In a sea of local government failure in the Eastern Cape, Kouga stands out as an island of excellence. And again, this is no coincidence. Given a full mandate to execute our plan, this is what the DA does.

We don’t steal. We don’t empower our friends and family. We don’t protect the corrupt. We simply do the basics of good governance, and we do it well.

And this means that wherever the DA governs, people have a better chance of building a life of value for themselves and their families.

A better chance at freedom.

If that sounds like the kind of place you would like to live in, you need to make the first move. You need to make sure your name is on the voters roll now so that you can cast your vote in October.

And when the 27th of October arrives, you need to go out and do your bit to ensure that Kouga remains with a government that can deliver.

Don’t think the other voters will do this for you. Because that’s when you end up and handful of votes short of a proper government.

Yes, there is plenty a DA government can do for you, but the first move is all yours.

John Steenhuizen

Shaping the DA to shape the future

June 15, 2019

Mark my words, the DA has a central role to play in securing a prosperous future for South Africa. No amount of hype around a “new dawn” can obscure the reality on the ground, which is that South Africa is sliding backwards.

That reality is reflected in four stark facts about our economy that have come to light in the past month.

First, broad unemployment (which includes those who have given up looking for work) is now at a record-high of 9.9 million people, equating to 38% of our workforce. In the first quarter of 2019, unemployment grew in every province except the DA-run Western Cape, where it fell.

Second, our economy contracted by 3.2% (annualized) in the first three months of this year, the biggest quarterly contraction in a decade.

And it is unlikely to grow substantially anytime soon because: third, net investment (as measured by gross fixed capital formation) declined in the first quarter of 2019 for the fifth consecutive quarter, by 4.5%.

And fourth, the recent resignations of the CEOs of Eskom and SAA suggest that the government is simply not prepared to take the necessary steps to fix our state-owned entities.

These outcomes put us in the perilous situation of rising impoverishment and discontent. They will persist until we South Africans reform our economy.

We need to fundamentally change the way we do things and that means facing down the various special interest groups that benefit from the status quo.

This will be very difficult for Ramaphosa’s government to achieve because they rely on these groups for political support.

Thus the DA must succeed in its mission of uniting South Africans around the principles required for a successful state: the rule of law, non-racialism, and a market-driven economy coupled with a capable state that generates opportunities for all.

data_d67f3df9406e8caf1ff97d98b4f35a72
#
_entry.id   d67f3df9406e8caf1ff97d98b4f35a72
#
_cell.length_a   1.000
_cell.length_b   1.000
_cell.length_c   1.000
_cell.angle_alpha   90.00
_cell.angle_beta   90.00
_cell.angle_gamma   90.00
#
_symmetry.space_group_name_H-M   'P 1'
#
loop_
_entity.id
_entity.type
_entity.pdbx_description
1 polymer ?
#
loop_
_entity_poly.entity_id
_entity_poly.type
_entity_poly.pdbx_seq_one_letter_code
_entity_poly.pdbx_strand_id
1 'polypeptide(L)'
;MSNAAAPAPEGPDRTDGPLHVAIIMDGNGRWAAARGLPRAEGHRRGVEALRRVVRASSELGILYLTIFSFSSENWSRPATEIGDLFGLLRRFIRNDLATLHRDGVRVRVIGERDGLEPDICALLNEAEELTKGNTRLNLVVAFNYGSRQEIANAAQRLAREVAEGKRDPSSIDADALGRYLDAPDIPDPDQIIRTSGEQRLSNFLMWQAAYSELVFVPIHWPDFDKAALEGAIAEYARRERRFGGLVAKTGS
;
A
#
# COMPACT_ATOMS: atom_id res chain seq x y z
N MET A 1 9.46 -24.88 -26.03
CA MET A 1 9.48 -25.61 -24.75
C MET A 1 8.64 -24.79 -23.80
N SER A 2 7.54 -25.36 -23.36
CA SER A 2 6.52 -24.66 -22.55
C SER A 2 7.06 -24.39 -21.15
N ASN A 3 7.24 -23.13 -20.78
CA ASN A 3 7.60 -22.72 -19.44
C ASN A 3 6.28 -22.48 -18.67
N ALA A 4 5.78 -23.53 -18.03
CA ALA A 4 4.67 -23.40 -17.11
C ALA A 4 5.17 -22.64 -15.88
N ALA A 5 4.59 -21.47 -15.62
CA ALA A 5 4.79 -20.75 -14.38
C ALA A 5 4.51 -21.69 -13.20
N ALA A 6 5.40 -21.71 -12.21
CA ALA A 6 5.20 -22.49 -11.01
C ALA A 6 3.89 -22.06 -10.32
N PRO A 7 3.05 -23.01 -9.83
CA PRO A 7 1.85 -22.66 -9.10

We need to succeed soon, because we South Africans are still grappling with our 20th century challenges even as 21st century challenges of technology and climate change hurtle towards us.

Our objective is to occupy the centre of South Africa’s political landscape. We are not a party for the right or for the left. Nor do we aspire to represent the interests of any specific groups. Our objective is to promote the national interest.

The DA has experienced rapid growth since 1994, and especially since 2016, when the number of people we govern for (through provincial, metro or municipal governments) almost tripled from around 6 million to around 15 million people. We are a different, more diverse and much larger animal now than the party we were a few years ago.

These changes have brought on challenges associated with increased complexity. We have therefore initiated a comprehensive party-wide review, to assess what changes we need to make to our structures, systems and policies going forward in order to keep growing support for our mission.

Our future is about doing the basics right: building trust amongst South Africans through activism, branches and campaigning, and through good governance. Overall, our governments are in great shape to continue to deliver. But we are now more focused than ever to demonstrate the DA difference in government, and to create thriving market-based economies where we govern.

So we’ll be strengthening our Governance Unit to give it the clout it needs to provide the requisite support to our provincial, metro and municipal governments so they can deliver the best possible service to citizens.

And we’ll be working actively to build national support for economic reform. In 2018, we postponed a summit on growth and redress in order to focus on our 2019 election campaign. That summit is now firmly on the agenda.

Please join us as we shape the future of our nation.

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Warm regards,

Mmusi Maimane

DA leader